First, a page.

In DW you get experience in three ways. You either accomplish one of your bonds, act in accordance to your alignment, and determine at the end of the session if you learnt something new about the world/got something valuable/explored something worth exploring. The last, and probably at the same time the most frustrating way of getting experience is by failed rolls. Bonds are there to create interesting interactions between the players's characters. The three questions at the end of the session are there to keep players intrigued, and interested, to pay attention to details. And the mother of all frustrations, is there to beat the lesson of "learning from your mistakes" deep into your skull.
We have particularly interesting set of rolls in our current group. I almost always roll success or partial success. Thus I am the lowest level of the three, but my kill count is the highest. Our ranger, and now a part time cleric is the highest level, but also has the most failures of us all. We are starting to suspect he's powerleveling, and failing on purpose just to outlevel the other two. Usually I would be the one chasing after every experience point, but I hate failing more than I love getting experience. Our resident warlock is the king of partial success, and I am certain this is the most frustrating roll you can get in DW. It is not full success, and you know something will go wrong, but it is not a failure either, and you will not get the experience needed to level up. While you might consider it ungrateful there is no benefit in partial success, but there are drawbacks. You don't get what you want, you don't get the experience, but you get a whole lot of complications.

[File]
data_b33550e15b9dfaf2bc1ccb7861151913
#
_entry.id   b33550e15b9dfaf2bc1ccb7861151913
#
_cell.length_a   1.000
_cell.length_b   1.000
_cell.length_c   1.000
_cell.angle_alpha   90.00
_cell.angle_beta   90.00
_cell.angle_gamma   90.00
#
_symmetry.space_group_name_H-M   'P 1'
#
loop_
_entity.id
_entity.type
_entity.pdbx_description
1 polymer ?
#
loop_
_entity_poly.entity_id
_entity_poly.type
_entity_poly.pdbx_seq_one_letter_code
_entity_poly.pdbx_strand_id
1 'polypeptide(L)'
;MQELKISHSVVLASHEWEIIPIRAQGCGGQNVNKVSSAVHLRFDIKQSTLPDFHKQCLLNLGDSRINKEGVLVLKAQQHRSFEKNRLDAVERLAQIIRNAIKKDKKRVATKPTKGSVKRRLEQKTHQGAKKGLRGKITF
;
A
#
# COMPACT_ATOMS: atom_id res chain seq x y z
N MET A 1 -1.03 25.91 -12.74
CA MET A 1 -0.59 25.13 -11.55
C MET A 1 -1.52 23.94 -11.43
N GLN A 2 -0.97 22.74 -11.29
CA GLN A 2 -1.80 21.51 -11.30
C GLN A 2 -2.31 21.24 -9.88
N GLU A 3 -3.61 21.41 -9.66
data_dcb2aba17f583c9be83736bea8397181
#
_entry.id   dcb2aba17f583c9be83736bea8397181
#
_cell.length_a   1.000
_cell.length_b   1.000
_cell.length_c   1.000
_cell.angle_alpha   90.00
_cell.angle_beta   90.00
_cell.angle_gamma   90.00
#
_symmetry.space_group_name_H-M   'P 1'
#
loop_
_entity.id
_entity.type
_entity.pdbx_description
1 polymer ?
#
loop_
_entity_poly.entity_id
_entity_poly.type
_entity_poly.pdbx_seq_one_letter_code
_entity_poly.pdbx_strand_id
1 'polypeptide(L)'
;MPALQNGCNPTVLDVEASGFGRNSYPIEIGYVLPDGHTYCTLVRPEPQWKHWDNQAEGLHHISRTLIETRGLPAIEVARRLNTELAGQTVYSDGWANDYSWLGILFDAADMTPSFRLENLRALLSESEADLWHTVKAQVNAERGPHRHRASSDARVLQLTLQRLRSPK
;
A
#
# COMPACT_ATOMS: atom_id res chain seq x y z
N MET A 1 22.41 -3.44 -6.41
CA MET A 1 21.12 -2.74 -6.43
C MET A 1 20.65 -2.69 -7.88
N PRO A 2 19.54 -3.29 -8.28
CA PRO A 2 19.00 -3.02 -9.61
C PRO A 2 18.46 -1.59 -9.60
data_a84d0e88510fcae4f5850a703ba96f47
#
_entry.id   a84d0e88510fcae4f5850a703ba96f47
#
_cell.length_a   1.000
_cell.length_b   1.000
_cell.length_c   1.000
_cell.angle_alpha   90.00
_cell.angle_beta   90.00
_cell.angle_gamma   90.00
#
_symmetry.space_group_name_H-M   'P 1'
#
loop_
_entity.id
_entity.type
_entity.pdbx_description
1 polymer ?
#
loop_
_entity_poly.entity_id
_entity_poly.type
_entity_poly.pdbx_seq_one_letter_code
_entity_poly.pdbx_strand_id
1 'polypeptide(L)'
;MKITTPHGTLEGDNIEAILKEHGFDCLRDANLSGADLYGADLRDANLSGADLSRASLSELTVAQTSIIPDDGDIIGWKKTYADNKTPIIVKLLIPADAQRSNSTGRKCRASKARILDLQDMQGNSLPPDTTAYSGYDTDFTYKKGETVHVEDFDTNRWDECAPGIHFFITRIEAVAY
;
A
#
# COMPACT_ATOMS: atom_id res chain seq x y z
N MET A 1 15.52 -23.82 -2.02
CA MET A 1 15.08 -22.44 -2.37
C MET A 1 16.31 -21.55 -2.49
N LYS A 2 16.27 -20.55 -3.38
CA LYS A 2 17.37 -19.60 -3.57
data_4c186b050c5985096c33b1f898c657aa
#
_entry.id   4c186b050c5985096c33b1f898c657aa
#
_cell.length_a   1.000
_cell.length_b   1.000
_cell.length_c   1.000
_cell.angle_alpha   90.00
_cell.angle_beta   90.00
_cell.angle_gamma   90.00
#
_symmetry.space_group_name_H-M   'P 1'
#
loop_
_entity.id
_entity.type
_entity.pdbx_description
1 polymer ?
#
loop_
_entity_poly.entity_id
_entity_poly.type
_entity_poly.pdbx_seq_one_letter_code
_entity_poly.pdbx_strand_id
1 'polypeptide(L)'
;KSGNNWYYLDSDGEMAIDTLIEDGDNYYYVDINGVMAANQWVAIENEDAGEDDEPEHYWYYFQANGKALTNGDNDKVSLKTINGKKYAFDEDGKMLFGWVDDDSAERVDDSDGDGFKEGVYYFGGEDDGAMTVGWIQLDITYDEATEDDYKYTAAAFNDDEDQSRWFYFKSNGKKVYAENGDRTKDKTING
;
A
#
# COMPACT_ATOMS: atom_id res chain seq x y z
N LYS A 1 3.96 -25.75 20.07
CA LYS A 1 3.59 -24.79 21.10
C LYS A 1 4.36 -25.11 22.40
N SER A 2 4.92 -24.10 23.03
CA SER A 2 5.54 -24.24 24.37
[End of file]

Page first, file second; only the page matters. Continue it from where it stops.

The game itself as always depends on you and your group, and the setting you created together. We decided to go for the desert. I am starting to notice we love extremes. Before it was frozen wasteland, now it is desert. Our group, until now, spent most of its time escorting caravans, taking care of local thugs, and getting rid of some cultists. We had an encounter with really bad sandstorm, and a pack of assassins. Unlike with others, the deadliest enemy I have encountered was not even supposed to be an enemy. A camel proved to be more dangerous than all the devils swinging their scimitars at me. Same cannot be said for my fellows, the warlock and ranger. It helps when you play a fighter and have almost as much health as the rest of the group combined.
Dungeon World is entertaining, easy to get into, and a great game for those new to the whole concept of roleplaying. Character creation is easy, and far from complicated. I would say it can be done in a matter of couple of minutes, and I am certain I would not be lying. The combat is fast, at times unpredictable, and the the moves you have at your disposal are all straightforward. The only problem we currently face with the moves is that we don't really roll any "Discern Realities". In our defence, I kill everything too fast, while the rest of the group, even if they tried, would only end up farming experience points. We still get by.